(The title is a quote from Alain de Botton.)
(photo by Tavis Ford)
For some, this is the hardest time of year—a nagging reminder of isolation, and the feeling that, as John Keats put it, “we cannot be made for this sort of suffering.” For some, that feeling is made worse by the superficial visions of happiness that trot across our screens, and in our places of commerce. There, the holiday season can feel like an assault—columns of seemingly uncomplicated, impossibly Technicolor people, marching contentedly through a wonderland of material comforts. How easy it is to forget that even the most committed consumers have less sanguine stories to tell—a fear of death, a struggle with self-criticism or insecurity, a shameful memory lurking somewhere beneath the cheery veneer. Caught in the aggro-joy of the marketplace, how many will share those stories this holiday season? How many will ask to hear another’s story shared?
Here are a few from my own community. A family upended by a daughter’s suicide. Dear friends living with cancer, depression, addiction. Parents living with old age. A woman living out of her car at the other end of the street. Tales of divorce, betrayal, resentment—like tiny fissures presaging the coming earthquake. Life here is not only these things, of course. But even in a beautiful, earthy city like Portland, there is pain and sadness, and I suspect that, without descending into the ridiculousness of Debbie Downer, our task during the holiday season is to at least acknowledge it. Maybe such acknowledgment is where the possibility of hope really begins.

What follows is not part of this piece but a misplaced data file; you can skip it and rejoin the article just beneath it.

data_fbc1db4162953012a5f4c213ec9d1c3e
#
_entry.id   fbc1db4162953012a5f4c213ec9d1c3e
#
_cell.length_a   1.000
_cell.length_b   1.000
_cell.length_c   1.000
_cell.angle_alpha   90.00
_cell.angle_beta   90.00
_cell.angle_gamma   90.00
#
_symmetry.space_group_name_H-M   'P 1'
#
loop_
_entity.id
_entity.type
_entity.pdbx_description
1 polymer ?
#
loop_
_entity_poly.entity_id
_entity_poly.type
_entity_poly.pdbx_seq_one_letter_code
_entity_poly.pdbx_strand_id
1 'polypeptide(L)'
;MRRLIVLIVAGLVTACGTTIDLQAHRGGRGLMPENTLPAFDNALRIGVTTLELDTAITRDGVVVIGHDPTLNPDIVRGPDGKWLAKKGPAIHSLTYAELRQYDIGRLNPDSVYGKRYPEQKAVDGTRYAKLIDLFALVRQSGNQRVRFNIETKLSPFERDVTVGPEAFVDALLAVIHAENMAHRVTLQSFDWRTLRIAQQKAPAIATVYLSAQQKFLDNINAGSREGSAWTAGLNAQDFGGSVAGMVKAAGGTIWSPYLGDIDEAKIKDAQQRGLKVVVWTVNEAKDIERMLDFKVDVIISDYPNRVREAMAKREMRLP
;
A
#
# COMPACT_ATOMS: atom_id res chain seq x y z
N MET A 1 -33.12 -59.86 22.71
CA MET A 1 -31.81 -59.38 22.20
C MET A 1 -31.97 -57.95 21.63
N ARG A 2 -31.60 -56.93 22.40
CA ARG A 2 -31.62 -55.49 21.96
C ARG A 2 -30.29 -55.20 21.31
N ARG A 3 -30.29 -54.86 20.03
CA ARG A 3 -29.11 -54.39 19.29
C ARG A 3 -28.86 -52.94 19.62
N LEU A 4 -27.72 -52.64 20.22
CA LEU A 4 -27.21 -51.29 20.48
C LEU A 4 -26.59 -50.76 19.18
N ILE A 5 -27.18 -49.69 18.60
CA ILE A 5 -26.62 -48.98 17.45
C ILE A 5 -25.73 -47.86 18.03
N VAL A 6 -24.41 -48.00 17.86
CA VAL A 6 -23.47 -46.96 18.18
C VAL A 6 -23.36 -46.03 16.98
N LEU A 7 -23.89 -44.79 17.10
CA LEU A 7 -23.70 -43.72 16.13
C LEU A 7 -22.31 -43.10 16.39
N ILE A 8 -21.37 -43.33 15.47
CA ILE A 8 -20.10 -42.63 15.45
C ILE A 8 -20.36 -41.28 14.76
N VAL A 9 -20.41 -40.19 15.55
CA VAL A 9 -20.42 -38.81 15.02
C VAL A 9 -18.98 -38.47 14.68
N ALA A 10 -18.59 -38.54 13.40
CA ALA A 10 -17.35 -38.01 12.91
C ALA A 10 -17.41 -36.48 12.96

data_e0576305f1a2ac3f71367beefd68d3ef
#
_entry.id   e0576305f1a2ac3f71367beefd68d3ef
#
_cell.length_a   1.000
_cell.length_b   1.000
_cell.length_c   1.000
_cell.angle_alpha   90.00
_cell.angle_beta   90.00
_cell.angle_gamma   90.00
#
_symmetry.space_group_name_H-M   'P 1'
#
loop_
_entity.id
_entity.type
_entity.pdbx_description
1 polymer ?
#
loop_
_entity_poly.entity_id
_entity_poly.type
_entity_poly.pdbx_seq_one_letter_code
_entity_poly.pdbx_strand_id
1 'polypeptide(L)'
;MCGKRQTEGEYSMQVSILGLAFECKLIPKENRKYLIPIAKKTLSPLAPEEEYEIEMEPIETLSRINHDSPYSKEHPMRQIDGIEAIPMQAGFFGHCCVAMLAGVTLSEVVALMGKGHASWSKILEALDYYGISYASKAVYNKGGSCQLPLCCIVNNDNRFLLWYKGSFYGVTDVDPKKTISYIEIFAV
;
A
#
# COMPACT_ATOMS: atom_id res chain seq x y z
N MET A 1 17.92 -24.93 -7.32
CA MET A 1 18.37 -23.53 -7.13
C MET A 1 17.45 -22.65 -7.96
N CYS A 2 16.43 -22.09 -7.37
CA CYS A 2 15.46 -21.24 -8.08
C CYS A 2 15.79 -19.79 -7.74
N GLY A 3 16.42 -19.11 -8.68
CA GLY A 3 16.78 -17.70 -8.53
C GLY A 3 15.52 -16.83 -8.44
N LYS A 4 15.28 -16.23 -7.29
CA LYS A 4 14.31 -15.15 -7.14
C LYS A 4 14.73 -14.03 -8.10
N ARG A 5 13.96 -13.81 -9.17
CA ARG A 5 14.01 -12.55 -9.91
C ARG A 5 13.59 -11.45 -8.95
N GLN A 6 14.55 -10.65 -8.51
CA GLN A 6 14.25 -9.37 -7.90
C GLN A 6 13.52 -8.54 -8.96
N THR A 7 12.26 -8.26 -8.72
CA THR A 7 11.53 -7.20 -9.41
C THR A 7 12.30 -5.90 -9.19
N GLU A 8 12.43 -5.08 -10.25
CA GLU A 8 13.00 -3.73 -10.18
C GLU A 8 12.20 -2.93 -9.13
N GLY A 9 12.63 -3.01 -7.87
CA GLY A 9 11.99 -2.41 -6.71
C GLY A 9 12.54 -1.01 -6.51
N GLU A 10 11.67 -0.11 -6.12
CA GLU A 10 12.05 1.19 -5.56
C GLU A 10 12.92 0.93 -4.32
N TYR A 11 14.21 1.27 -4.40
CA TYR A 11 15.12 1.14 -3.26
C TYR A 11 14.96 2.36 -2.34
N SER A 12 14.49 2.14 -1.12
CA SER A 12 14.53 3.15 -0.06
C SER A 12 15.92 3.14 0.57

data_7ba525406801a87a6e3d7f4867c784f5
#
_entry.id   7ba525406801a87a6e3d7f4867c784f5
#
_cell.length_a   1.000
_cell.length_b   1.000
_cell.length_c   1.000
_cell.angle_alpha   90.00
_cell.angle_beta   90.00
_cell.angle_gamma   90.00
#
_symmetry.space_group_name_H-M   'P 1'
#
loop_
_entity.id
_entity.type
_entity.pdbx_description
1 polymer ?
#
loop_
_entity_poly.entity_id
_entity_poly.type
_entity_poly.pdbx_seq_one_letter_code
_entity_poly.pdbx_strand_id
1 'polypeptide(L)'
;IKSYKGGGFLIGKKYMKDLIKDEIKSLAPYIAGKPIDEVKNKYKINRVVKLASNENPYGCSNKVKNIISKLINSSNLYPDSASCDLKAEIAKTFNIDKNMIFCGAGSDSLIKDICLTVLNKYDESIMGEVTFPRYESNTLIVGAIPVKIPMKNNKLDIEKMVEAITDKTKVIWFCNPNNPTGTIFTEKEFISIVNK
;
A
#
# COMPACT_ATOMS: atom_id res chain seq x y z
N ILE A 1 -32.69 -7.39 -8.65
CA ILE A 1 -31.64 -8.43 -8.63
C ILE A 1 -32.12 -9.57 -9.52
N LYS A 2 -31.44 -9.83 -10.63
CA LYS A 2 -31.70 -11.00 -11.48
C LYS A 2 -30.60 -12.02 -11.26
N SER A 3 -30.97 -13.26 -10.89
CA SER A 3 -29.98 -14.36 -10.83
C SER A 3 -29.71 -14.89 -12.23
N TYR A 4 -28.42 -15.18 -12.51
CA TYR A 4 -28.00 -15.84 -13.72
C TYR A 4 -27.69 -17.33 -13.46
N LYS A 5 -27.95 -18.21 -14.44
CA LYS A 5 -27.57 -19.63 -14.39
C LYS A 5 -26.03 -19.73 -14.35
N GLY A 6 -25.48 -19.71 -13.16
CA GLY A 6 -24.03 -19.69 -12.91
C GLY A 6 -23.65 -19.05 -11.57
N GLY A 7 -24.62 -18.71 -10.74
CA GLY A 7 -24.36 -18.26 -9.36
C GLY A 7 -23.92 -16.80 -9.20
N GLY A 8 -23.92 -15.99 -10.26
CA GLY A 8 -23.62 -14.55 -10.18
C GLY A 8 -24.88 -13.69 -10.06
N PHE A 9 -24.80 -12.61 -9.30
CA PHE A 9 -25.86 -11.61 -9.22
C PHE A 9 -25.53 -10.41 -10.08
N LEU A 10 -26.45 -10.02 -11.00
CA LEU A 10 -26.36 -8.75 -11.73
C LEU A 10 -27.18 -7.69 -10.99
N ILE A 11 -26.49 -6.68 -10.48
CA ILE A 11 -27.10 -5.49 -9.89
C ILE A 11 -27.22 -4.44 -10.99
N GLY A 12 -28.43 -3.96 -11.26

Confirmation bias aside, I couldn’t help seeing the same message in a poem I found yesterday, by Portland Revels founder Richard Lewis:
Call all the heroes home from war
Call them away from their fierce weapons
Let them fight no more,
For now is peace under the Yuletide heavens.
Peace, that is winter’s gift—
The ancient hope, renewed each year,
In song and heartfelt fellowship
In story and salutes of solstice cheer.
Call the people, the young and old together—
No quarrel shall mar this holy time.
When all clasp hands, each with other,
While trees guard the land and silent sky
So are we much in love with love,
At one with all that lives—below, above.
What struck me about these lines was something more than mere “solstice cheer”—though that was important too. But there’s also a landscape that must be “guarded.” (From what?) There’s a silent sky, hovering overhead like an indifferent deity. There’s a sense that hope must be constantly renewed, presumably after periods of hopelessness. It all seemed to cycle back into the mystery of existence—a reminder that pretending we have actually overcome suffering, even for the sake of a holiday, is a way of re-inflicting it.
Speaking of the Revels—I took my daughter to see this year’s Christmas show last weekend (Mommy had her book club, and we took the opportunity to get out of the house for a few hours). I must admit that I arrived at the venue in an un-festive mood. At one point, the company came out into the audience, exhorting us to join them in a rendition of “The Lord of the Dance” (the shaker-derived hymn, not the Michael Flatley phenomenon). At first, I resisted. But somehow, something about the way I was invited in—a friendly face and a warm hand, stretched out on the spur of the moment—allowed me to push through my own season-induced melancholy. I in turn led my daughter into that line of dancers, and we circled around the auditorium, singing a song about a savior I don’t believe in, and enacting the endless falling and rising of the world.